A professor at the University of Southern Queensland, Steven Raine has been involved in research projects associated with the CSG industry in the Surat Basin for six years.
Professor Raine sees groundwater as the biggest challenge of his portfolio and he works closely with Commissioner Hayllor on this co-existence issue. The CSG industry extracts water from underground coal seams in order to release gas. It is estimated that up to 125 gigalitres will be produced each year by the industry in the Surat Basin Cumulative Management Area. While approximately 95 per cent of the volume is expected to be treated for beneficial uses, landholders are concerned about potential groundwater drawdown and contamination of Great Artesian Basin aquifers.
“Water is an integral part of regional communities,” Professor Raine said. “Without managing aquifers in a sustainable way, there is no regional Queensland.
“The quantity of water the CSG industry has predicted it will extract concerns existing groundwater users and regional communities. While the Surat Underground Water Impact Report, produced by the Queensland Water Commission, provided some level of comfort – predicting cumulative impacts from groundwater extraction would affect 528 out of 21,000 private water bores – the community still desires more information.”
Professor Raine’s first strategy has been to collate information on the CSG and groundwater science and research activities undertaken to date by universities, government agencies and CSG proponents. His report will outline 188 activities or projects identified within the scope of his inquiry, including investigations on:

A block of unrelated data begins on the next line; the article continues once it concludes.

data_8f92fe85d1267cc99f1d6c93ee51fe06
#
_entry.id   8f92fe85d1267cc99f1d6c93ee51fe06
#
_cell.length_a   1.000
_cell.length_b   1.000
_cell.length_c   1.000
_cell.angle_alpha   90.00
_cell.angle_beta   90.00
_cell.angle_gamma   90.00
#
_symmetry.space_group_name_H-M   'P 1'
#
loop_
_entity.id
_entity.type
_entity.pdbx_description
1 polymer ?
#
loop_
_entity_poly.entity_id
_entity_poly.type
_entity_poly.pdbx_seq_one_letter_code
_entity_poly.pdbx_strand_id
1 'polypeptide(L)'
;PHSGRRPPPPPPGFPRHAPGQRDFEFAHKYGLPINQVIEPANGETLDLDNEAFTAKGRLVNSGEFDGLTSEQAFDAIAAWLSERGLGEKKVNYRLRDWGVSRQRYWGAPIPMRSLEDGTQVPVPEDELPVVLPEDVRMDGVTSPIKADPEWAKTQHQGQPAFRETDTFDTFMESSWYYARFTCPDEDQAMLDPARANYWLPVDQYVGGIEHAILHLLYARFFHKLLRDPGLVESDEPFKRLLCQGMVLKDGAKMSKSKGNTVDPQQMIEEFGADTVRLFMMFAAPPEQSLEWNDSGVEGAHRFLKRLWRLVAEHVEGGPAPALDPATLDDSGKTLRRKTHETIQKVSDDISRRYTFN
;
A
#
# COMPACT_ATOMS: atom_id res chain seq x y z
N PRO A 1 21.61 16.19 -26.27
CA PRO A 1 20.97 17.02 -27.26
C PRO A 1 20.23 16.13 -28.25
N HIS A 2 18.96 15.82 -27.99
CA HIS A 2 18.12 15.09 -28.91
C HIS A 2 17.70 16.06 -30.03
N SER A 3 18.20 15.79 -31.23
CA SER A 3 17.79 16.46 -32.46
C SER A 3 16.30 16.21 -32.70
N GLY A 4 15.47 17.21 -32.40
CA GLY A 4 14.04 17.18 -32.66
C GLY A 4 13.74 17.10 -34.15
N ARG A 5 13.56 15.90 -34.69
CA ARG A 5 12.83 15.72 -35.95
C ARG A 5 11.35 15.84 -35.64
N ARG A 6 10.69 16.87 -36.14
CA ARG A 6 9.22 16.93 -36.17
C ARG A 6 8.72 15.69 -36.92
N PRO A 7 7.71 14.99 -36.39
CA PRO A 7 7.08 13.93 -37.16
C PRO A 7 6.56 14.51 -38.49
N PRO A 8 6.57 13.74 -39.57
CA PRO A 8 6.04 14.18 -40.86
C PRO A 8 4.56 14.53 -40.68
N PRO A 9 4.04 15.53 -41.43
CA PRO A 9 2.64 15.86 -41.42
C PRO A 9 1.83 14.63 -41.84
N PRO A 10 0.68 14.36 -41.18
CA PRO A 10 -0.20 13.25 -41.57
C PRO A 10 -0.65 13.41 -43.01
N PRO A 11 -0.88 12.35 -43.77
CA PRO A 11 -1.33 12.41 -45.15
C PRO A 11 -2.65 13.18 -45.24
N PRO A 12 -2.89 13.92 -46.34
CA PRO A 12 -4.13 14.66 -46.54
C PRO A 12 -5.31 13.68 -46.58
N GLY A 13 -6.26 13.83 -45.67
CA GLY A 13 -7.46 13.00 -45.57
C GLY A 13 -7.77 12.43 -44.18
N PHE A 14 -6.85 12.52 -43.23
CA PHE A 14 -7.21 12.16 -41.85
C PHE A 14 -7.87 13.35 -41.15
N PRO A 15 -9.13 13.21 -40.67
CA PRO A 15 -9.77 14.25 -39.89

• water treatment and management
• salt management and disposal
• impacts of CSG activities on groundwater drawdown
• groundwater quality and inter-aquifer leakage
• re-injection of CSG water into aquifers
• water quality and management guidelines for beneficial use of CSG water.
“The role of the science and research portfolio is to ensure that well focused, high quality and credible research is being carried out to support the co-existence of rural landholders, regional communities and the onshore gas industry,” he said.
“There is also a need to elevate public awareness of the scientific investigations that are being carried out and to advocate for all relevant studies to be made publicly available.”
Another major area of involvement for the Commission is to provide guidance to the State Government as it reviews the Coal Seam Gas Water Management Policy. The review aims to develop principles that should guide CSG water management and appropriate accounting systems for keeping track of beneficial use of treated CSG water.
In September 2012, the GasFields Commission Queensland consulted with key stakeholders on the review and from discussions formulated a submission that advocated, among other things, the key principle that treated CSG water should be recognised as a resource and not a waste product. The full submission is available at http://www.gfcq.org.au/key-issues/csg-watermanagement-policy-review.html